Wilson likens the logger, which weighs only 30 to 48 grams, to the black-box flight recorder that monitors changes in an aircraft’s speed, altitude and heading. It contains a triaxial accelerometer, a tiny electronic device that monitors changes in an animal’s acceleration. For example, a bounding kangaroo may be moving forwards, up/down, and sideways simultaneously. The accelerometer measures along all three axes up to 32 times a second, and, combined with a compass, the device determines the animal’s speed, direction and position. Wilson’s black box can do many things that widely used GPS (Global Positioning System) transceivers cannot, such as functioning in a dense forest, underground or in the ocean.
‘Black Box’ for Measuring Energy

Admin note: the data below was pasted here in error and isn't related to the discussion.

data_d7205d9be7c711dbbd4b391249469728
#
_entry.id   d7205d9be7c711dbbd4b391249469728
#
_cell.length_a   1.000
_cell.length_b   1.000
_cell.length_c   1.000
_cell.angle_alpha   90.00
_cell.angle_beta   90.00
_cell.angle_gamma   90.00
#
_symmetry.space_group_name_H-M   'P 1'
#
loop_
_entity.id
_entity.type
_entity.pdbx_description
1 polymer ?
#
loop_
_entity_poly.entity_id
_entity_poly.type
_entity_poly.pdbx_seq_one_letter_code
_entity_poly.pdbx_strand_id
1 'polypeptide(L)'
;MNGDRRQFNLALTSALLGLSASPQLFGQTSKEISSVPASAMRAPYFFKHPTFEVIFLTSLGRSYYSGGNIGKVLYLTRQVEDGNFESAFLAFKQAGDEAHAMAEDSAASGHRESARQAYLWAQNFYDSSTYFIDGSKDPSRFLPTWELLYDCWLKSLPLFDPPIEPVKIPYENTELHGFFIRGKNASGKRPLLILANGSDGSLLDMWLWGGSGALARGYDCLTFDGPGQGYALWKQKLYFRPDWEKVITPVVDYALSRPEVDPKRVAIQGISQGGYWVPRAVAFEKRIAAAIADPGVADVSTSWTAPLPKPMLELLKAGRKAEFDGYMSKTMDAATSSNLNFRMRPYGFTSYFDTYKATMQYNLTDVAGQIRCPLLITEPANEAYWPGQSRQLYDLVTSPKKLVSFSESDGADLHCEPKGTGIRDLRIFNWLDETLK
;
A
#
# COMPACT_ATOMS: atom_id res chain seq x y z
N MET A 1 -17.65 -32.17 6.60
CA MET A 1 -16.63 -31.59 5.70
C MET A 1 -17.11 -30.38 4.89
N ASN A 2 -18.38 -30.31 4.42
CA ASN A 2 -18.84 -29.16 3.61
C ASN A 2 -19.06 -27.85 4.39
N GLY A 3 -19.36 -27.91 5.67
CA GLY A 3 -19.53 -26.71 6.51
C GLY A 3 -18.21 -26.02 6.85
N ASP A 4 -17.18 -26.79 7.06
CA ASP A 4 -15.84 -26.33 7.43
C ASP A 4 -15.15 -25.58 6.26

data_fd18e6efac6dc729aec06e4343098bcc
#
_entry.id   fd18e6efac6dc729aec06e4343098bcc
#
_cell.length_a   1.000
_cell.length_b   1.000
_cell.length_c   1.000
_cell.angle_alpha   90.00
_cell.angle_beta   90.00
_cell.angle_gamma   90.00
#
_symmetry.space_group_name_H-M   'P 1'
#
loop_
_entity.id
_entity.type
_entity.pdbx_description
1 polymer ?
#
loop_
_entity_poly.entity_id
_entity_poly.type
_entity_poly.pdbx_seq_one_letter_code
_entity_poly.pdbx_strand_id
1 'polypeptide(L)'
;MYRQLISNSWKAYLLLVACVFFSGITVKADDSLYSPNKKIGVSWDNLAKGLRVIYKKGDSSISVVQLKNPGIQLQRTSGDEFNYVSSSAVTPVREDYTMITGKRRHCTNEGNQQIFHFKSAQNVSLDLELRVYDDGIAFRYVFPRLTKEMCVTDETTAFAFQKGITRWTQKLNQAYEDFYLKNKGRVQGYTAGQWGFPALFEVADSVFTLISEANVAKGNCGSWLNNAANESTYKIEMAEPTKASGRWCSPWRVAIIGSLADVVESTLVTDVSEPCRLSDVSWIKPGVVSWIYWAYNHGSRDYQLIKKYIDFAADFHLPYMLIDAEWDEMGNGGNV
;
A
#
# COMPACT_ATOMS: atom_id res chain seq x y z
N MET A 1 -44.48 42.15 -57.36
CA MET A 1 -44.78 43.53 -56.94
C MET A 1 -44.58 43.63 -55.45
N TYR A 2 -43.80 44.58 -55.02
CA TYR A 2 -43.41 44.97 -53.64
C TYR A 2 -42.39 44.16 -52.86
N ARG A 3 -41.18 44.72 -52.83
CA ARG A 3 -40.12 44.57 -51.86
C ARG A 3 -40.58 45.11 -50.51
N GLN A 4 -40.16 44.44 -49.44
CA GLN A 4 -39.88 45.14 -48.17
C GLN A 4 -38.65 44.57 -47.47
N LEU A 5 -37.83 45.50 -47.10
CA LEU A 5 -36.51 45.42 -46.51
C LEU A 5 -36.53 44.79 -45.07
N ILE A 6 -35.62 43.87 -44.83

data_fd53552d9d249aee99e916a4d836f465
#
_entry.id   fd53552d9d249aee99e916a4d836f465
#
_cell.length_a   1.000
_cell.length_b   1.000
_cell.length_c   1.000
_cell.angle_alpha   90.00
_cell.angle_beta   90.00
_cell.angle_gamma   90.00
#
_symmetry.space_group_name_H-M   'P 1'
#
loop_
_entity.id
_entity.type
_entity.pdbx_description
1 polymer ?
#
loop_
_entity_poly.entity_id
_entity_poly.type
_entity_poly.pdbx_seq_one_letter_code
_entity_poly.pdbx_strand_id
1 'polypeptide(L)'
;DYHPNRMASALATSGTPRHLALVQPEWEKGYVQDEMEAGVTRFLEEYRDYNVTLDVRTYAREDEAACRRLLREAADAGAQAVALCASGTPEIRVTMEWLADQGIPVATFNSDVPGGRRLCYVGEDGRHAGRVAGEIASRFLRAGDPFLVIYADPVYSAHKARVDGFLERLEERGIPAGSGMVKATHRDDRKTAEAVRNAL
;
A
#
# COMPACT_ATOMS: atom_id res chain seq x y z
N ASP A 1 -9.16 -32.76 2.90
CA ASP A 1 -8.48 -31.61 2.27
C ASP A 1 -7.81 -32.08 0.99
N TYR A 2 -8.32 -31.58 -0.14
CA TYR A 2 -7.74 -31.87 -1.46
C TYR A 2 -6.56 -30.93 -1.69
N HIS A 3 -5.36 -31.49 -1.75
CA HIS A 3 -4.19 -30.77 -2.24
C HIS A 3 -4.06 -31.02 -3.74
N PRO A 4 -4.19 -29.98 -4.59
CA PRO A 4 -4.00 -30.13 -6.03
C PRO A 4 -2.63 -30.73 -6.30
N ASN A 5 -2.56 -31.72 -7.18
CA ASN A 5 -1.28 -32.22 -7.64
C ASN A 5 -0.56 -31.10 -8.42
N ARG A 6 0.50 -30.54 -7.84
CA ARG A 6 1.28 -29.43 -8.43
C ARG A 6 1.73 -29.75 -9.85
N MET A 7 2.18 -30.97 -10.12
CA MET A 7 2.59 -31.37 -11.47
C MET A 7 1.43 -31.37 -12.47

All animals expend energy staying warm, digesting food, and maintaining other vital body functions like breathing and pumping blood — but movement requires energy expenditure ten times higher. "An animal that’s not expending energy is dead," Wilson says. Animals burn glucose to generate energy, consuming oxygen in the process, so by measuring an animal’s oxygen intake in a sealed chamber called a respirometer, scientists can estimate how much energy it consumes just staying alive and warm, and how much it requires while walking, running or swimming. Wilson and his colleagues have already used the logger to record energy expenditure in wild cormorants, and were thrilled when their data corresponded to the figure predicted from trials determining the average oxygen consumption of five great cormorants tested in a respirometer. Zoologists will be able to use Wilson’s black-box to estimate the energy an animal expends flying, swimming, hunting, digging, feeding, fighting or mating. Adding these figures to the baseline energy needed to stay alive and warm will yield a reliable estimate of the species’ total energy expenditure.